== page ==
“We have very strict debris mitigation policies,” Boshuizen said in an interview with Spaceflight Now in June. “Our principal response to that is to launch into very low orbits that self-clean, which is why we use the ISS for a lot of our demonstrations.”

Boshuizen said Planet Labs sends its own satellite navigation data generated aboard the company’s spacecraft to the U.S. military and other satellite operators.

“I think this free sharing of information creates a culture that says it is OK to share, and that the needs of the community to know where everything is outweigh the needs for privacy,” Boshuizen said last month.

When Planet Labs engineers believe they settled on a suitable design for a full-up Earth-imaging constellation — they are rapidly finishing new CubeSat iterations every few months — the company will turn toward launching more of its satellites into sun-synchronous orbits, a type of orbit more suitable for Earth observation than the space station.

“Ideally, we want to launch our operational fleet into a very low sun-synchronous orbit, around 450 to 500 kilometers (280 to 310 miles),” Boshuizen said. “At 650 kilometers (404 miles), you’re compliant with the 25-to-30 year de-orbit rule. From 700 kilometers (435 miles) and up, you’re not compliant anymore, so we certainly would never launch any higher than that.”

Planet Labs has another reason for wanting to go lower: Its satellites get sharper views of Earth from lower orbits.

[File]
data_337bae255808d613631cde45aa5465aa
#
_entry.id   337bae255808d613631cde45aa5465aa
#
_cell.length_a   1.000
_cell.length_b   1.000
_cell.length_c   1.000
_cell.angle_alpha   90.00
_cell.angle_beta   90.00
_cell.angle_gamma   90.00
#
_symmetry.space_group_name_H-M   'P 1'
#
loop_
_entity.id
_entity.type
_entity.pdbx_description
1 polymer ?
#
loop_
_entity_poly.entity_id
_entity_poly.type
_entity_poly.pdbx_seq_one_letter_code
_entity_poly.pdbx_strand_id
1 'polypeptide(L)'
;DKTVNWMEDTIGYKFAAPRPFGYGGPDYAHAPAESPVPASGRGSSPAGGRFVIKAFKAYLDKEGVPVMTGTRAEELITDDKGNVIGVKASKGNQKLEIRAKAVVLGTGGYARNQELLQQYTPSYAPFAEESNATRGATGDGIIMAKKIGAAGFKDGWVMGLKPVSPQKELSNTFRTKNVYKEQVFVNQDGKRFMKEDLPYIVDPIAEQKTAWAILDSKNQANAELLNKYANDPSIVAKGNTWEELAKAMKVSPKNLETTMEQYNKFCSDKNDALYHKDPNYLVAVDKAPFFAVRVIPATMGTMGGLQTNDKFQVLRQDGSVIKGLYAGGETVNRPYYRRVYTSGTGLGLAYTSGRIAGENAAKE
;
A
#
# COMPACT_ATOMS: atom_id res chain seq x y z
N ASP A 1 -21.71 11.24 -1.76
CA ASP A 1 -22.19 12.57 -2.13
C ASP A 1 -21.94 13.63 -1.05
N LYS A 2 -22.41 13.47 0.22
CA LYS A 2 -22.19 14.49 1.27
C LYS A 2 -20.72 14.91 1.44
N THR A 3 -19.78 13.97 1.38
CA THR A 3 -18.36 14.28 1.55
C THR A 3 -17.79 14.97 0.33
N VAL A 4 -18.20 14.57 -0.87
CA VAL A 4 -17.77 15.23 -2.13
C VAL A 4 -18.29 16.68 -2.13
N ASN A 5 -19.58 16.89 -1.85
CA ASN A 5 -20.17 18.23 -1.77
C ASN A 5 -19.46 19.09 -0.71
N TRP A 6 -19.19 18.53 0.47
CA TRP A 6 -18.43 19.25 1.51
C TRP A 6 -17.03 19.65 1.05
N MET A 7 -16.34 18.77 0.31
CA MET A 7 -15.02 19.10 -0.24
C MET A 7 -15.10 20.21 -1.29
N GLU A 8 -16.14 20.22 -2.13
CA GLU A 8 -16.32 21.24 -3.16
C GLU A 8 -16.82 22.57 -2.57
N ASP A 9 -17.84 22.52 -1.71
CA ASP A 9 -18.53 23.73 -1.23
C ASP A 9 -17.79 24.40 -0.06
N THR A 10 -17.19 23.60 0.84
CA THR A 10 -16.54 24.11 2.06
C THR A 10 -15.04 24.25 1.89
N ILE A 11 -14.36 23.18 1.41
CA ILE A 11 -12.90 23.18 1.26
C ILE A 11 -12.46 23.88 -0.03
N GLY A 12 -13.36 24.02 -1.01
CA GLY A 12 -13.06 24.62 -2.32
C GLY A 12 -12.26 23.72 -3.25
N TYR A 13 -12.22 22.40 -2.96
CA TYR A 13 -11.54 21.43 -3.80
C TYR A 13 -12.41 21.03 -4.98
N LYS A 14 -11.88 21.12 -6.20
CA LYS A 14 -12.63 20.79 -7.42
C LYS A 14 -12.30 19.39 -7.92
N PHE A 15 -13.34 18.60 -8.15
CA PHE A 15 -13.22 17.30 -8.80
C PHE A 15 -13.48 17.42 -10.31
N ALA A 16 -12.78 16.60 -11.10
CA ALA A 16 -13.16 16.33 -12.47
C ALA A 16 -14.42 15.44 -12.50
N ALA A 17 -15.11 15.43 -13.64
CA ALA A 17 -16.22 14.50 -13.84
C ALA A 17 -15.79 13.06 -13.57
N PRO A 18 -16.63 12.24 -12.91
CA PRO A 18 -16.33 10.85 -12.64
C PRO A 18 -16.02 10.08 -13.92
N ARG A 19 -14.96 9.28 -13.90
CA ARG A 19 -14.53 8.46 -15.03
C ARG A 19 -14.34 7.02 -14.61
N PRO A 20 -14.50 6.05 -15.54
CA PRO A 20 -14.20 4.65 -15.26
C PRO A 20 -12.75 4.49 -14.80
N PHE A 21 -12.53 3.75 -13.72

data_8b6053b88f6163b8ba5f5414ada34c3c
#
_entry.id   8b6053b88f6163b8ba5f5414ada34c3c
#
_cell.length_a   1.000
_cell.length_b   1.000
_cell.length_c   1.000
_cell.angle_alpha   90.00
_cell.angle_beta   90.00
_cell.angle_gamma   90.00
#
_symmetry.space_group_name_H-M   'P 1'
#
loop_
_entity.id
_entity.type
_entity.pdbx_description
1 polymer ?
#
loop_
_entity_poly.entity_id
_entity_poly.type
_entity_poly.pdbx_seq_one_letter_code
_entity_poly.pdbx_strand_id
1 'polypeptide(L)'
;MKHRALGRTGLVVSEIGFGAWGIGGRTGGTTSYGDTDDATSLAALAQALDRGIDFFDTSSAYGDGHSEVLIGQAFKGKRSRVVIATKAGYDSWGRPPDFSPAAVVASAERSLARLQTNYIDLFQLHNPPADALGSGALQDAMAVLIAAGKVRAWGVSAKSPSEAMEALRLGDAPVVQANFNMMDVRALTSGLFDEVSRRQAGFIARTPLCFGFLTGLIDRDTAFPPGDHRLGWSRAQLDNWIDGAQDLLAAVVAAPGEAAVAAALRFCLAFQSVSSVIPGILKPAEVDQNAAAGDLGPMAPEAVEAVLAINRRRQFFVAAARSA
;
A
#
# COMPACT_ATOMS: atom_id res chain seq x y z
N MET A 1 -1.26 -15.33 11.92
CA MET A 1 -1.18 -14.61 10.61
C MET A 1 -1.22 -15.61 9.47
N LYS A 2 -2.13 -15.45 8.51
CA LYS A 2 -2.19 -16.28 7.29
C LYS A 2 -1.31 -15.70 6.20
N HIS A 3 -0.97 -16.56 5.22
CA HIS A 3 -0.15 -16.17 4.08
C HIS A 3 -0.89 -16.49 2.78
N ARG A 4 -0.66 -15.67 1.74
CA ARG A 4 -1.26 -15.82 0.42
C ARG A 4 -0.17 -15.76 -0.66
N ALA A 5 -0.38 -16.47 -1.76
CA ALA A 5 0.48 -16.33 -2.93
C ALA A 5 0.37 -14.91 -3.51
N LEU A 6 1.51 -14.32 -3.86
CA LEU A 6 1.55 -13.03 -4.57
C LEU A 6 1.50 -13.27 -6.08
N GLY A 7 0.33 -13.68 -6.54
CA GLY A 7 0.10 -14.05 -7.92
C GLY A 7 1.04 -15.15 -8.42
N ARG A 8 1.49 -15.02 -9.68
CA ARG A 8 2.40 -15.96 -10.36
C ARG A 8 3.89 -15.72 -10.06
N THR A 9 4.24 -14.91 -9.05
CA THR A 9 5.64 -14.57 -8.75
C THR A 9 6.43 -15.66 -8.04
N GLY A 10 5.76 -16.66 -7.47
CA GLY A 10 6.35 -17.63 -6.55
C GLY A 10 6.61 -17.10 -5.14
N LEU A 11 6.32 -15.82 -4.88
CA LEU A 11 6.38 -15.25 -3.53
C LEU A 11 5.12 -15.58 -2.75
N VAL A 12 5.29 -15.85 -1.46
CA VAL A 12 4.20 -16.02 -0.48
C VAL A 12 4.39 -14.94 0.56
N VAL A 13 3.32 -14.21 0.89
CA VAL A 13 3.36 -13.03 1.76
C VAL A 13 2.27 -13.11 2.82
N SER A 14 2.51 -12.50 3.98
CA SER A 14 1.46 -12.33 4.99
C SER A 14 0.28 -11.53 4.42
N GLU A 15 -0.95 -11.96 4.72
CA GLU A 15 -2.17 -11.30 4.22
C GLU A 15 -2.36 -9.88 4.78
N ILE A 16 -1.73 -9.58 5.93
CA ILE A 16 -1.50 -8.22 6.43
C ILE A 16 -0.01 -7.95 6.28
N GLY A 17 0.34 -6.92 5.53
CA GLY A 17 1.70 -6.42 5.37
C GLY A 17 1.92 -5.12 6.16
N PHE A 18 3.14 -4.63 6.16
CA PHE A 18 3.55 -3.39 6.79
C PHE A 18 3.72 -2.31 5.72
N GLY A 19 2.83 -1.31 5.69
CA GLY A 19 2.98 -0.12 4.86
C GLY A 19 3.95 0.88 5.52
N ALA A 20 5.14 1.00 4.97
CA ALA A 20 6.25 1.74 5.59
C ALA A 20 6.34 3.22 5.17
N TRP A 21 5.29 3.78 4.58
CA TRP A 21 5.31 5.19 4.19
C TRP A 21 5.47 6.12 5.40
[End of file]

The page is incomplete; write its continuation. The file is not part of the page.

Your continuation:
“At 500 kilometers (310 miles), you’re more like 4-to-7 years until de-orbit, so that’s our way of playing it very safe,” Boshuizen said. “Of course, resolution is linearly proportional with altitude, so the images are 30 percent sharper at 500 kilometers than 650 kilometers.”

Another Bay Area startup named Spire plans to field more than 100 CubeSats in orbits between 500 and 700 kilometers by 2017 to gather data on atmospheric temperature, pressures and humidity by monitoring radio signals from GPS navigation satellites.

Spire’s commercial weather satellite fleet will also track maritime traffic from orbit. It is hoping to sell data to companies and governments around the world.

Spire says it will minimize the impact of its satellites on the orbital debris environment through selecting safe orbits and designing CubeSats with short lifetimes.

Email the author.

Follow Stephen Clark on Twitter: @StephenClark1.